If you have a project you would like to share in the Music Workshop Company’s guest blog, or if you would like to know more about the Music Workshop Company and our workshop offering, contact us today either at 0844 583 8131 or using the form below: 

We Do Have a Voice

Sound Connections is a London based charity working to strengthen the music sector, bridge gaps in provision and deliver landmark music programmes. The charity’s Wired4Music council, made up of young people from a diverse cross-section of the community, all passionate about music, was set-up in 2009 to voice opinions on music education and raise awareness of musical opportunities. Since then they have established themselves as the only pan-London youth council with a music focus.

Wired4Music member Tyler Edwards, an emerging artist and producer spoke at the Music Education Expo about his vision for music education. 

“As a creative young person, I’ve found it ever more important to have the courage to express my ideas, thoughts and goals. But not everything can be done on our own.

Being given a platform and an opportunity to take responsibility for the things I want to achieve has been vital for my first steps towards being an adult and a professional.

The trust and belief that Wired4Music has had in me to take charge of roles that I would otherwise not have seen myself suitable for because I’m ‘young’ or ‘might not be ready’ has had a profound effect on the way I approach the challenges I’m faced with. The meetings and drop-ins that they hold have helped to foster a great working culture that inspires open collaboration and a way for us to manage projects ourselves, with a helping hand whenever we might need it.

I’ve had the chance to contribute ideas and facilitate events like the Wired4Music Rising Futures symposium at the Roundhouse, which is focused on empowering young people in their own music making. I’ve taken part in the Leadership Programme where we pitch our own music projects to be funded and brought to life and through the rest of my time at Wired4Music, I’ve been given the opportunity to guide workshop discussions and share my opinions with people who have the power to make change in their own organisations.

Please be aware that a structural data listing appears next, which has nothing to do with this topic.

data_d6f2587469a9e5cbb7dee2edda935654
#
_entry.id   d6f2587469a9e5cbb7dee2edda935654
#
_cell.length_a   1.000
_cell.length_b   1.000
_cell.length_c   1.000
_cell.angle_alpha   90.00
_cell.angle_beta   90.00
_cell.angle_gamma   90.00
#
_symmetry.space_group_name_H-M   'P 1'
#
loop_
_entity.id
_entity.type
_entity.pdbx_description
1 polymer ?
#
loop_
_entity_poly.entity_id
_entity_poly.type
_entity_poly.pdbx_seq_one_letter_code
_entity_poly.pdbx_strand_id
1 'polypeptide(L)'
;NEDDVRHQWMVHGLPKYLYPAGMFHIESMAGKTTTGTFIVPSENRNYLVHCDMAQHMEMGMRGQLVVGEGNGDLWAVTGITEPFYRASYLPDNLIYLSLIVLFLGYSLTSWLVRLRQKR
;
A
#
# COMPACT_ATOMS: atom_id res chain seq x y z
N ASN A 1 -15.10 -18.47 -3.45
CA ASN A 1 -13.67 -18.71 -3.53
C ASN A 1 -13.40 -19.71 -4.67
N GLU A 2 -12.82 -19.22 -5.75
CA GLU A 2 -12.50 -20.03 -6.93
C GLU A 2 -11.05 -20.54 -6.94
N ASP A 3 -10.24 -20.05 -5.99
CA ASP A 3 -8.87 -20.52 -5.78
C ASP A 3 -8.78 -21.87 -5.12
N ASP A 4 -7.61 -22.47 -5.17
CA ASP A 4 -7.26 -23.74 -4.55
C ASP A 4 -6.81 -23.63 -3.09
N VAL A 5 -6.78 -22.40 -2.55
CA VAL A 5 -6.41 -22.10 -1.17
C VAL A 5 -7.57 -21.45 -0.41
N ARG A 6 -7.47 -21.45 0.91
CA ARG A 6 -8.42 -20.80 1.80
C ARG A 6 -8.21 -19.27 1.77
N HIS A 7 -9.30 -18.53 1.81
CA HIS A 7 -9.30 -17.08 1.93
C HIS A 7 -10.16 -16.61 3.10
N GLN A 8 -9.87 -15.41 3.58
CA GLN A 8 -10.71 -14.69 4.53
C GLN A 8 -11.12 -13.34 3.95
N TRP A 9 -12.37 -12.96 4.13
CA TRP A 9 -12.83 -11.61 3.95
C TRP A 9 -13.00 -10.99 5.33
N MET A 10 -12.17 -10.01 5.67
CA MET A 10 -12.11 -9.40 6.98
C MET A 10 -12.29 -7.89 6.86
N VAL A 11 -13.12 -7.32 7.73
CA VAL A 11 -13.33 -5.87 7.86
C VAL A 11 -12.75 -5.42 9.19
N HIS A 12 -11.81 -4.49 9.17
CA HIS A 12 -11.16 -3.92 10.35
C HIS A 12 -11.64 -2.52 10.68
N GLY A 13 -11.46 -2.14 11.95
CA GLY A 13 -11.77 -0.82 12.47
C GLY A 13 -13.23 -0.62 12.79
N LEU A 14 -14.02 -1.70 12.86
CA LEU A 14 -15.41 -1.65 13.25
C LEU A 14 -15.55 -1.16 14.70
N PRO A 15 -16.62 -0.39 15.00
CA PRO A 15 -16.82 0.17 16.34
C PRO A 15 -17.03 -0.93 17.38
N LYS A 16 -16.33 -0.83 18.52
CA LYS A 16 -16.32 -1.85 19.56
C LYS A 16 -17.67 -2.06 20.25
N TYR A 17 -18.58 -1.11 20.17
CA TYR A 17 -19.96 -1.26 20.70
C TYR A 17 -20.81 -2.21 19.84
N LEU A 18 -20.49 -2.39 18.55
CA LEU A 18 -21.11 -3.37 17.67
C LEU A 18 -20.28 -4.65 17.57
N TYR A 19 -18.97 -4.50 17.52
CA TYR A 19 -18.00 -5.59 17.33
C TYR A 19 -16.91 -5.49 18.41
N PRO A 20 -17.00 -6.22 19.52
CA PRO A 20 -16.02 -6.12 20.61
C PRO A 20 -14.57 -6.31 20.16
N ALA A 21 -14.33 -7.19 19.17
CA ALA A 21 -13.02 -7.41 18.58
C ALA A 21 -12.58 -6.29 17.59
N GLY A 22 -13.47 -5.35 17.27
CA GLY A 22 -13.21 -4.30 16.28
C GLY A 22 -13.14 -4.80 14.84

We’re not asking to be isolated and completely separate from any form of guidance, we just want to know that we can openly discuss and suggest how we are involved with our progress and that we’ll be included in all aspects of our journey.

To me, youth voice is about having  a chance to prove to others and most importantly to ourselves that we do have a voice that can make a difference, breaking down the impractical barriers between educators and learners that stop the best work being made.

With these small steps we can work towards the trust and active participation of both teachers and students for true diversity, accessibility and collaboration to flourish in music education.”

Tyler’s opinion piece was written for a speech that he co-presented with Sound Connections Programme Manager Jennifer Raven at Music Education Expo 2017. It was part of a panel called “Hear me now: diversity, inclusion and youth voice in national music education policy and practice”, which was chaired by Pete Moser (More Music Morecambe) and also featured Carol Reid (National Foundation for Youth Music), John Kelly and Douglas Noble (Drake Music), Samantha Spence (Ealing Music Service).

SC Logo

If you would like to hear more from Sound Connections, you can sign-up to their newsletter for the latest sector news, jobs and training or follow them on Twitter @sconnections

%d bloggers like this: